His email offers several suggested remedies.

Our strong management recommendation that long-term investors move their BOREF shares out of their brokerage accounts to a book-entry account at the transfer agent, Transfer Online (TOL).  Then your positions in BOREF are safe.

Another bonus is that as brokers have to cough up real shares, they will have to find them in the market. BOREF should skyrocket in price as people deliver to their accounts at the transfer agent or convert to Borealis Holdings, giving BOREF a substantial valuation.

If you want to convert your Borealis Exploration shares to Borealis Holdings, just email for instructions. If you want to keep in BOREF but ensure your shares are safe, I recommend opening an account with Transfer Online, and holding your shares there.

If you’re interested in the rest, email and ask for a copy of the full email.

In my case, I will probably leave most if not all my shares at Ameritrade and Fidelity, not least because if there ever were a short squeeze that rapidly drove the price up to insane heights, I’d be able to sell mine with a few quick clicks.  Someone with a physical certificate locked away in a vault, or who had exchanged her shares for Borealis Holdings, would miss that opportunity.

I’m definitely not counting on a short squeeze, and I remain prepared for the possibility of total loss.  (“Money you can truly afford to lose . . .”)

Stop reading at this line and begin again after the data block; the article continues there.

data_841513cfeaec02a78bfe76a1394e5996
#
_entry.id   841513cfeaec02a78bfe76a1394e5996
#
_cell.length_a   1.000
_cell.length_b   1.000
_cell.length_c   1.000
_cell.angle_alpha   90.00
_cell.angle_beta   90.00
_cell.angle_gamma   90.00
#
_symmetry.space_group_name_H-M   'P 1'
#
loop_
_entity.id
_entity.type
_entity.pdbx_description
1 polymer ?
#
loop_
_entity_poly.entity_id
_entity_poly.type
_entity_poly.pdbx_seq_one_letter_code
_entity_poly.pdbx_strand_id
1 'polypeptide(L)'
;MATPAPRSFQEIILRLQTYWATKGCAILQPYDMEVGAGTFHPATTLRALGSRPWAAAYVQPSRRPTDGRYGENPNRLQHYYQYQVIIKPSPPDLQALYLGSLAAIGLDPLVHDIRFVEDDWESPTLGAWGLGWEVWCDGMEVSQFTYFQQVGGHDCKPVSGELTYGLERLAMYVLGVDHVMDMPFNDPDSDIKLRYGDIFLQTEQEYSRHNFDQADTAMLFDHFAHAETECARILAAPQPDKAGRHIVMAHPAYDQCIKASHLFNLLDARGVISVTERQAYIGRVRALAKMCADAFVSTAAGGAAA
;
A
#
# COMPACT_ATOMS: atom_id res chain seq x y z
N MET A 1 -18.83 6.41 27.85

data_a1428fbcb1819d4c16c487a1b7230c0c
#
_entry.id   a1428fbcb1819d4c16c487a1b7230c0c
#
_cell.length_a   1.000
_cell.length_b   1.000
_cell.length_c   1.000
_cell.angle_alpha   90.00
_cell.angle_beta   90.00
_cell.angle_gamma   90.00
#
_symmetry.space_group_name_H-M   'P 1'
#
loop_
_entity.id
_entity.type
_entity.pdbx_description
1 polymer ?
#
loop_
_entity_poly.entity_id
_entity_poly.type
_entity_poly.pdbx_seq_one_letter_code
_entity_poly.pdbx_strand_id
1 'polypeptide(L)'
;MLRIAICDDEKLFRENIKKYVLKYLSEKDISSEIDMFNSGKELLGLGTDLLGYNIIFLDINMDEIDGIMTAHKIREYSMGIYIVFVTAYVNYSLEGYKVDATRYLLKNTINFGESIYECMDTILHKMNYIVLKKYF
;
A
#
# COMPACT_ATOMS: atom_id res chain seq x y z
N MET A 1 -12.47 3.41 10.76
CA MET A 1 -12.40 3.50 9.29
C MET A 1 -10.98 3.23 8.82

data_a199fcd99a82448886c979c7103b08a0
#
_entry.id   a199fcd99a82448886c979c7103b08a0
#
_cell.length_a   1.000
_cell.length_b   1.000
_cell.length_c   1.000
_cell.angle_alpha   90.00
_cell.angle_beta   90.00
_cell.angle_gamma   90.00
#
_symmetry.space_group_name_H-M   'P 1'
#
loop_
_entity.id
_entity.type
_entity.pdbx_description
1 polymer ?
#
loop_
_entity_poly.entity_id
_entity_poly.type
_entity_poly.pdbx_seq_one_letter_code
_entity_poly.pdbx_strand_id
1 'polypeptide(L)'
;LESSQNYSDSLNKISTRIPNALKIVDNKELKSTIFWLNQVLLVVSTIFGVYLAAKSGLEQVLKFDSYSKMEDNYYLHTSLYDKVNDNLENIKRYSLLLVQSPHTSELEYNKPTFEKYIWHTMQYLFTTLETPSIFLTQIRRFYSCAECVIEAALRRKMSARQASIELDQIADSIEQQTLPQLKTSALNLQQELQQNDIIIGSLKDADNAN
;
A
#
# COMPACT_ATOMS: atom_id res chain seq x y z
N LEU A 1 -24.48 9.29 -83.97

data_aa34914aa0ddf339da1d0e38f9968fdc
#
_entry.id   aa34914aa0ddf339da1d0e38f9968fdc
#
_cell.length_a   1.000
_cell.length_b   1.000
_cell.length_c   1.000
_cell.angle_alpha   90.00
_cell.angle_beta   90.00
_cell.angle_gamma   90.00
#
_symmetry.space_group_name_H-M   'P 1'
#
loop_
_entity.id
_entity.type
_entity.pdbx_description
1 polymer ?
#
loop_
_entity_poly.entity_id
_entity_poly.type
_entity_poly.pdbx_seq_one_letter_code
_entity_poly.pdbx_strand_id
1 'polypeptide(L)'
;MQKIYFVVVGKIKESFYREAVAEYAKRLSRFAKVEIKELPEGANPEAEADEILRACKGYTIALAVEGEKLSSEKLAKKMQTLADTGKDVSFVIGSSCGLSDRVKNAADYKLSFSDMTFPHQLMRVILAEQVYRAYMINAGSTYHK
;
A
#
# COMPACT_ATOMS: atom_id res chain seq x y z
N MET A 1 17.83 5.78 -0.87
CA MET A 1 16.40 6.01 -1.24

The September 15 demonstration may get postponed.  Or — like the shatterproof windows on Tesla’s cybertruck, it could be an embarrassment.

But whatever setbacks there may be, it seems (to me) ever more likely there’s real value here.

(And Tesla, despite its shattered windows, recently traded at $2,000 a share.)

One of my friends with 40 years in the brokerage business, who owns 10,000 BOREF shares, is comfortable leaving them in his brokerage account.  He writes: “If you hold the shares in street name in a regular brokerage account at any registered licensed brokerage house, you will be able to sell those shares in the open market at any stage, any day, so long as the company maintains their valid market listing and so long as the SEC doesn’t forcibly delist or stop trading.”

By a trillion times, what happens November 3 is more important.  But what happens September 15 will be of interest to some of us as well.

Isn’t this fun?